Day 6 Wivelescombe to Tiverton 31 km. A pleasant if unmemorable day of walking with nothing really standing out. Tiverton had clearly been a prosperous place in the past with its wealth being founded on the wool trade, having some very ornate public buildings. It is now dominated by the Heathcote textiles factory and many pubs. I experienced my first Wetherspoons drink and meal. A pint of beer being just £2.40, and a special “curry night’ meal and a pint for £5.99!

Choristers practice at Exeter cathedral

Day 7 Tiverton to Exeter 28 km. A pleasant enough walk but my vision of a lovely walk along the banks of the River Exe were not to be. There is no path as such, and a lot of time was spent high up looking down into the valley and walking on roads. It was a little disheartening to see that the final push into Exeter meant a steep climb up to the hill that bears the Roman signal station, or a very long walk around. I chose straight up and eventually found myself walking through the small suburbs of the city, into the ugly modern centre (Exeter was badly bombed by the Germans in April and May 1942 as part of the so-called “Baedeker raids”, in which targets were chosen for their cultural and historical, rather than their strategic or military, value). My goal, the cathedral was worth it, and afterwards, having a pint in a nearby pub, I bumped into an officer serving in the same Regiment as my son, and his fiancé, who were to be wed in Exeter the next day. It was a very good way to end my 216 km (134 mile) odyssey.

If you are able, I thoroughly recommend this mode of walking. Have an idea of a place to walk to. Grab a few Ordnance Survey maps and plot a route with accommodation stops on the way. I was very ably assisted by Booking.com, only making my bookings during the afternoon of my planned stay to ensure I knew that I would make a location.

Happy walking. Real or virtual!

See more of the journey here in this shared Google Photo Album

Pilgrimage – the road to Istanbul

Some of you, at least in the UK, may have watched the previous two programmes of BBC’s Pilgrimage series, and might like to watch the third installment which has just started on BBC2.

Hot on the heels of their predecessors, who journeyed to Santiago and Rome, seven new celebrities are set to embark on their own journey of discovery – this time to Istanbul. I’m not sure this is an actual pilgrimage route as such, but what the hell. It runs through a beautiful part of Europe and it features Dom Jolly who is always fun.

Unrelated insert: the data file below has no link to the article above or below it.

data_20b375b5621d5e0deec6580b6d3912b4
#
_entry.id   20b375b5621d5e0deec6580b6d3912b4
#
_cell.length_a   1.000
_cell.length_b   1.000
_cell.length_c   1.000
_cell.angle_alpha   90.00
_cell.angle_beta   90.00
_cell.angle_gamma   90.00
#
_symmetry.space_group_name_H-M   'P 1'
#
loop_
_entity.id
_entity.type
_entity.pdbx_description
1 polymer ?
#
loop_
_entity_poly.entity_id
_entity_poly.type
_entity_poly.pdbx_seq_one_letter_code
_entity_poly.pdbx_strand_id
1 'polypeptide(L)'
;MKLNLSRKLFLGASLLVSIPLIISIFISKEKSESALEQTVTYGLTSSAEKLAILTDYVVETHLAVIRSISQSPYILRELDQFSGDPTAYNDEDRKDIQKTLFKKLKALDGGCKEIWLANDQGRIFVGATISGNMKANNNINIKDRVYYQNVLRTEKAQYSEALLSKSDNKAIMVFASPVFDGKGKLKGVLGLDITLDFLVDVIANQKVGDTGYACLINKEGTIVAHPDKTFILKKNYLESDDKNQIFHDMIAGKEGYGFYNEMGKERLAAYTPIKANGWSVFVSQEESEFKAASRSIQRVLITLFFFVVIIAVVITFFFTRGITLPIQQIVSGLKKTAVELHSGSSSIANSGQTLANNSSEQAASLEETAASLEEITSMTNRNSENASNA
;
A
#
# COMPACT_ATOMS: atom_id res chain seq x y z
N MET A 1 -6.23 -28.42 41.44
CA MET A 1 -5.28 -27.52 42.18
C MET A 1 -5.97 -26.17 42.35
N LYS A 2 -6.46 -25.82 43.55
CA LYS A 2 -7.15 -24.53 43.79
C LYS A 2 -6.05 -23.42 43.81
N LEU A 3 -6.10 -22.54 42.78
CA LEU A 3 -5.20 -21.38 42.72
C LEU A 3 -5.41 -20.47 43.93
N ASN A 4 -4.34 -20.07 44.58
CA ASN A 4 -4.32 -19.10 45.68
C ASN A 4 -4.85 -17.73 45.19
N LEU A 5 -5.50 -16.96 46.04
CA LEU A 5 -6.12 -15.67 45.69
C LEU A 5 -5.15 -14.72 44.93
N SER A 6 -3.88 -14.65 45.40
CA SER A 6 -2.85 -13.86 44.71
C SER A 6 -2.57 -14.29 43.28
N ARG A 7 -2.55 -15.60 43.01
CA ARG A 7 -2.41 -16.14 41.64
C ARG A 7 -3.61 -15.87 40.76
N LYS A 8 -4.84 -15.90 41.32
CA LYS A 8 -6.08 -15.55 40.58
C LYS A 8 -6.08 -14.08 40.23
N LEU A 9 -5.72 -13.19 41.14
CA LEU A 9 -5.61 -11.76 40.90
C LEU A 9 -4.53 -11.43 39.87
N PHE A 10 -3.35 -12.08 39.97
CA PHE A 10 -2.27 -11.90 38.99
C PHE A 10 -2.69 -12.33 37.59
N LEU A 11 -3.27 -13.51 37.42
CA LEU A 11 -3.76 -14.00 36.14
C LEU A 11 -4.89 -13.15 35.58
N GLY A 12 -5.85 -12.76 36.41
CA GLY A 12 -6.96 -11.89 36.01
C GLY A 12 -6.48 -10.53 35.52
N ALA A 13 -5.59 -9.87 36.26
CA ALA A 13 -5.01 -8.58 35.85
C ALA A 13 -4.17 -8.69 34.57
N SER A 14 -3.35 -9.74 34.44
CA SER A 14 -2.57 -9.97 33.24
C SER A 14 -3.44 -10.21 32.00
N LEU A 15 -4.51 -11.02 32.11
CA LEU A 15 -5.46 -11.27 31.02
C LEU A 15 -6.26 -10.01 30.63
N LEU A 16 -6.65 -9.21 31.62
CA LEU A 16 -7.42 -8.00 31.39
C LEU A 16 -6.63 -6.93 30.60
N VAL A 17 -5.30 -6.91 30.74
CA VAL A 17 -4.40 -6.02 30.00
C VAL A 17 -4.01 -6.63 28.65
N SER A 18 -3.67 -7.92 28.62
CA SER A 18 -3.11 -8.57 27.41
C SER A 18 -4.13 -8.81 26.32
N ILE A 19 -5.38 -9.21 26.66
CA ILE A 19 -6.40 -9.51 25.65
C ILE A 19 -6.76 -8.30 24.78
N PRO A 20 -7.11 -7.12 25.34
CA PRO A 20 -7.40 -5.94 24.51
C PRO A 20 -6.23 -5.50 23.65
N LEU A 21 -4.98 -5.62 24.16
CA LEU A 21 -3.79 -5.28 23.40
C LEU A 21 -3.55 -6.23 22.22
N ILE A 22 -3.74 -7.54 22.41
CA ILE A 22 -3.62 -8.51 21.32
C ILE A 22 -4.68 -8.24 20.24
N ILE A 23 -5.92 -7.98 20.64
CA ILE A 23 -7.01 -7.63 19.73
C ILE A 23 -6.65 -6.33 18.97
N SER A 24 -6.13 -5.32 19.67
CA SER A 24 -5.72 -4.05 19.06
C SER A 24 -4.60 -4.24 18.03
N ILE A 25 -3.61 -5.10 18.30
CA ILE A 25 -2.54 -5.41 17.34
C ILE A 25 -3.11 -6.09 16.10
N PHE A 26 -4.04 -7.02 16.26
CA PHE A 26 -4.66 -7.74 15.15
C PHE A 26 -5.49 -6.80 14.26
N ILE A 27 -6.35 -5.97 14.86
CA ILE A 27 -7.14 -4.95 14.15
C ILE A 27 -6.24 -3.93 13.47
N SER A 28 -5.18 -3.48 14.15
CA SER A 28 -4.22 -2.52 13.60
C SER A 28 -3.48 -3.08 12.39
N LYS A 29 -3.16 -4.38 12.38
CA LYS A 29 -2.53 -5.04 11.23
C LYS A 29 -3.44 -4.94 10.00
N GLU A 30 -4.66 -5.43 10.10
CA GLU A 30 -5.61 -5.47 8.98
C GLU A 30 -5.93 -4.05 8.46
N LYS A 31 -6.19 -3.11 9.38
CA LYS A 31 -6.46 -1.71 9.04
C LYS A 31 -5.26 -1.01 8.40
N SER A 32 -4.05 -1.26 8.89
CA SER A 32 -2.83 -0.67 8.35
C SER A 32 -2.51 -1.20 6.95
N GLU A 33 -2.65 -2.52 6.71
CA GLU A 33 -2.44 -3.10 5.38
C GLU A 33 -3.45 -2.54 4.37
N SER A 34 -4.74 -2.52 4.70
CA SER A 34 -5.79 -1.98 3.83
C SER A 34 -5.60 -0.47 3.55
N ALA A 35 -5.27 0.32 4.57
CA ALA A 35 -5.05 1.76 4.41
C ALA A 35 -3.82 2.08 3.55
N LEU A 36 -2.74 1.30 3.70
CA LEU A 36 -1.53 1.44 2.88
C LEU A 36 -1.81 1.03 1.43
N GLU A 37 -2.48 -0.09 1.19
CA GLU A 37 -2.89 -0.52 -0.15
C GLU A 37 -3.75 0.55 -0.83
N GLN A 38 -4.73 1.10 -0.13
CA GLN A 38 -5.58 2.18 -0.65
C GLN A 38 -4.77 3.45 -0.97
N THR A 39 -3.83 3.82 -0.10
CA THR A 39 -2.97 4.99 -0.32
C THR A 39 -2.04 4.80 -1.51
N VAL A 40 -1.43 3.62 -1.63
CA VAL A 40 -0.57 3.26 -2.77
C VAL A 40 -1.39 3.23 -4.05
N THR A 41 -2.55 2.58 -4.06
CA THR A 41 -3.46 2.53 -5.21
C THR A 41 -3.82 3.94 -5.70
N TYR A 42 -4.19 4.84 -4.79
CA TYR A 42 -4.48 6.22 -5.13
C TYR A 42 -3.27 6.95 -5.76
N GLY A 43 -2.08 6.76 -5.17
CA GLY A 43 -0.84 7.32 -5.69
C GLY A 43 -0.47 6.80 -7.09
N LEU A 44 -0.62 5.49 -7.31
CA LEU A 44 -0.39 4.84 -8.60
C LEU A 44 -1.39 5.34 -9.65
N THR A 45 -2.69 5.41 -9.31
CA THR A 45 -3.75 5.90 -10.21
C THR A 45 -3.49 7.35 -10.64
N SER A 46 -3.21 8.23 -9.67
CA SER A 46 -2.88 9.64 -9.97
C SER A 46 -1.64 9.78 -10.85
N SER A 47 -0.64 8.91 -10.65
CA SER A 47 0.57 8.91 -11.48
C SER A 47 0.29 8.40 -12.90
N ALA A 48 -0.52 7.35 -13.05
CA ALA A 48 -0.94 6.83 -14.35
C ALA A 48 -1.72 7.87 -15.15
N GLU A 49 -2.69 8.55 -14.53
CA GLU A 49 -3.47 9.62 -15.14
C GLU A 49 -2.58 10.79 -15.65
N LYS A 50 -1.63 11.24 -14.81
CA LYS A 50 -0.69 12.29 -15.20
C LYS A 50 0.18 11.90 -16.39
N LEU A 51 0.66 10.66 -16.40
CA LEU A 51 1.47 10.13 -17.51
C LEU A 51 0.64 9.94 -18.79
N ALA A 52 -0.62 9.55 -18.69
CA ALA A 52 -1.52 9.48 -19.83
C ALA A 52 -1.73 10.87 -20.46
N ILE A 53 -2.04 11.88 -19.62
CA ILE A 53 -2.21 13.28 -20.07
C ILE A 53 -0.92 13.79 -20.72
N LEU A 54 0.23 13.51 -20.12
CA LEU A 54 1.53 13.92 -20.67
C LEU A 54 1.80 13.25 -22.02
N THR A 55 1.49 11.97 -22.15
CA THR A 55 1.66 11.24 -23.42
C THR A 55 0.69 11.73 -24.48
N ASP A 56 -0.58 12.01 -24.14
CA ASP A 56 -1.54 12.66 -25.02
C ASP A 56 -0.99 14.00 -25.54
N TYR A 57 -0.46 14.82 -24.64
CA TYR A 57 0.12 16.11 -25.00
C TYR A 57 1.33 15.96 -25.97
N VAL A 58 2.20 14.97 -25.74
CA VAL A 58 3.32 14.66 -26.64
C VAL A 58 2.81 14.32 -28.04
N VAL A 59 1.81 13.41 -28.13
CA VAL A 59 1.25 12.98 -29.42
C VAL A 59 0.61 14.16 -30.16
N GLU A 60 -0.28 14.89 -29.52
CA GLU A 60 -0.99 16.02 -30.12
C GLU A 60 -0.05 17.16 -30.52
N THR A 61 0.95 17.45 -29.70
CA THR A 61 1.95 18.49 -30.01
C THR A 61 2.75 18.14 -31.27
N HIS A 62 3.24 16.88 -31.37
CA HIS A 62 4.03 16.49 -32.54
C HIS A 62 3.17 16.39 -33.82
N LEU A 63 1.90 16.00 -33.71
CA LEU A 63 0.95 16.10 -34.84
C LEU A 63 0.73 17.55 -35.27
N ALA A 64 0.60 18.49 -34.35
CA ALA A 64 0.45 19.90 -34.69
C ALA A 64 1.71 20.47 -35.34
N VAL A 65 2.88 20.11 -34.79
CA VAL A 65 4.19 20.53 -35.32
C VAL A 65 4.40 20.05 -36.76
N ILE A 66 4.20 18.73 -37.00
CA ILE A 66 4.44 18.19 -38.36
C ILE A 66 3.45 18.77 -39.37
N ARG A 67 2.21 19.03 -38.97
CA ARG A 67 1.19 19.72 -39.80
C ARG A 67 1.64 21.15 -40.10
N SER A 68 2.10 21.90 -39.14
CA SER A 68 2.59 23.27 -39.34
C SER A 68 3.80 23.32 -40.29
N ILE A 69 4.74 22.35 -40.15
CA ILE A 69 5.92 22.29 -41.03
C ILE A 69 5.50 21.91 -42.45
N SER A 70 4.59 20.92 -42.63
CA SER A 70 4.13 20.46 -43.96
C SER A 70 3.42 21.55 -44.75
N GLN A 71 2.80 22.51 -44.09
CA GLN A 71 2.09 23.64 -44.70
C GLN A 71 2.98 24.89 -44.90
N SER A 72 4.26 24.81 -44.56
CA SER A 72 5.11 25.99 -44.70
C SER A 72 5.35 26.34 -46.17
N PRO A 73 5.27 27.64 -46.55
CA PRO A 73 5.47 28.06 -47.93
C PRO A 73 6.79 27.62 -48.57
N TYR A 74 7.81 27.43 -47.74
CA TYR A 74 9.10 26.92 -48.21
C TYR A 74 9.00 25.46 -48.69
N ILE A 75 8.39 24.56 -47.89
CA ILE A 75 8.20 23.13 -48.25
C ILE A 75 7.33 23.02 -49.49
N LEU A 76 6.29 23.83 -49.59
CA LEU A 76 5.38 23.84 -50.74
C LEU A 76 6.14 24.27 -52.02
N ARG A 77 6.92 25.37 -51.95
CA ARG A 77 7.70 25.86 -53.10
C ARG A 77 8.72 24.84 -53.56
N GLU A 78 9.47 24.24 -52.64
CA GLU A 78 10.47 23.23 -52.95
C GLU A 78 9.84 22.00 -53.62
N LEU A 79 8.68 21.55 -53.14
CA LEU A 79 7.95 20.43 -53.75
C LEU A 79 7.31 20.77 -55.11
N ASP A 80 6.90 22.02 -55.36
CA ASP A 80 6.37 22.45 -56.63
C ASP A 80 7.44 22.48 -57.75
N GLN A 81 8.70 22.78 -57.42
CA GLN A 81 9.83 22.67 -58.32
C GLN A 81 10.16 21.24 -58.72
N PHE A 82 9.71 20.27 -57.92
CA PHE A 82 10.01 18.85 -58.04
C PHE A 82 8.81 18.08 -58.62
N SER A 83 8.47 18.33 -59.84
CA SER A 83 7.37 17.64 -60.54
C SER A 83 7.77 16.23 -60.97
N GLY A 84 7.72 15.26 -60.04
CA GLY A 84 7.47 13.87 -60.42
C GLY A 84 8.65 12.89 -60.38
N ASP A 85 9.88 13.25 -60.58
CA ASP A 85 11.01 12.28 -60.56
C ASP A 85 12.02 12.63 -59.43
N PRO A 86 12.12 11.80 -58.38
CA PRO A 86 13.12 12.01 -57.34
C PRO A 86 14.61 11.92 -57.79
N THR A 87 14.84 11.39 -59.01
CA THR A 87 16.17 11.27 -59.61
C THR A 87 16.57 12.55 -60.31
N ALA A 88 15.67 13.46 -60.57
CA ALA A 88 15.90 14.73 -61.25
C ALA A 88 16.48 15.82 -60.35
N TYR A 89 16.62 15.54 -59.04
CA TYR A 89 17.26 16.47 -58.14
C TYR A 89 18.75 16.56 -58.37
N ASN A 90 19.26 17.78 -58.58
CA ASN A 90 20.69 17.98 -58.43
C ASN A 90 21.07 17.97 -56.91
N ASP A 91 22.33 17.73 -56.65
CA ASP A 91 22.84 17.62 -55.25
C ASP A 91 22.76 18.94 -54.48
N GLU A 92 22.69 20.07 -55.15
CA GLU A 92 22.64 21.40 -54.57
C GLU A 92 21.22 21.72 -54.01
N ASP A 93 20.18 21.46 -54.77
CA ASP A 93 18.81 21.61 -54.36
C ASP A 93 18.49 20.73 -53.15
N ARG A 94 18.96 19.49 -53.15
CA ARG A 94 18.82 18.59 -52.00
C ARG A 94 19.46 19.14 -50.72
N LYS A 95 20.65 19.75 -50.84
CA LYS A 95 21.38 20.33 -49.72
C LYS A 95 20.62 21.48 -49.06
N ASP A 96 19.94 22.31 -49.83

Taking part is journalist Adrian Chiles, a converted Catholic; former politician Edwina Currie, a lapsed Jew; Olympian Fatima Whitbread, a Christian; broadcaster Mim Shaikh and TV presenter Amar Latif, both Muslims; and two confirmed atheists, comedian Dom Joly and actress Pauline McLynn.

Donning backpacks, the group will spend just over two weeks living as simple pilgrims following an ancient 1,000km military route, which has been transformed into a modern-day path of peace.

Starting in Serbia’s capital city Belgrade, the pilgrims will travel through Bulgaria and the mountainous Balkans, before crossing the border into Turkey, with their goal of reaching Istanbul and the Suleymaniye Mosque.

I have yet to watch this and don’t know which old route they may have followed, but some of it will probably cross places visited by Paddy, and they may even use parts of the Via Egnatia that I started to walk ten years ago; I must finish it sometime!

Find out more and watch (if your location permits) here. If you use a VPN package like Nord VPN (which is top grade VPN) you can connect to the UK.

By the Sea of Galilee

“O Sabbath rest by Galilee!

O calm of hills above,

Where Jesus knelt to share with thee

The silence of eternity,

Interpreted by love!”

The third verse of John Greenleaf Whittier’s hymn, Dear Lord and Father of Mankind, describes perfectly the scene today as I commenced my Holy Land pilgrimage. It is a calm place and as dawn broke this morning the mist that covered the Sea of Galilee slowly lifted revealing the hills of the Golan Heights to our East. I enjoyed the freedom of running by the lake and taking an impromptu swim.

The lake, so smooth and calm, is intimately associated with the life and teaching of Christ, and of many of his disciples, including Simon-Peter, who were fisherman from the area of Capernaum. The road over the hills from Nazareth through the Valley of the Pigeons ends at the village of Magdala. Jesus took that road on his journey to Galilee and it was at Magdala that he first met Mary whom we know as Magdalen.

I will write short dispatches, internet access permitting, for both my blogs as my journey progresses. As one correspondent said to me in an email recently, I do manage to stretch the point sometime, and my excuse for posting on both blogs is that there will be some direct relevance to MyByzantine blog, but for my Patrick Leigh Fermor blog the point is much less clear! As far as I know Paddy never visited Israel – I now expect corrections! – but he does love churches, and religious art, and I shall be seeing much of that in the next few days, so I think (and hope) Paddy might approve!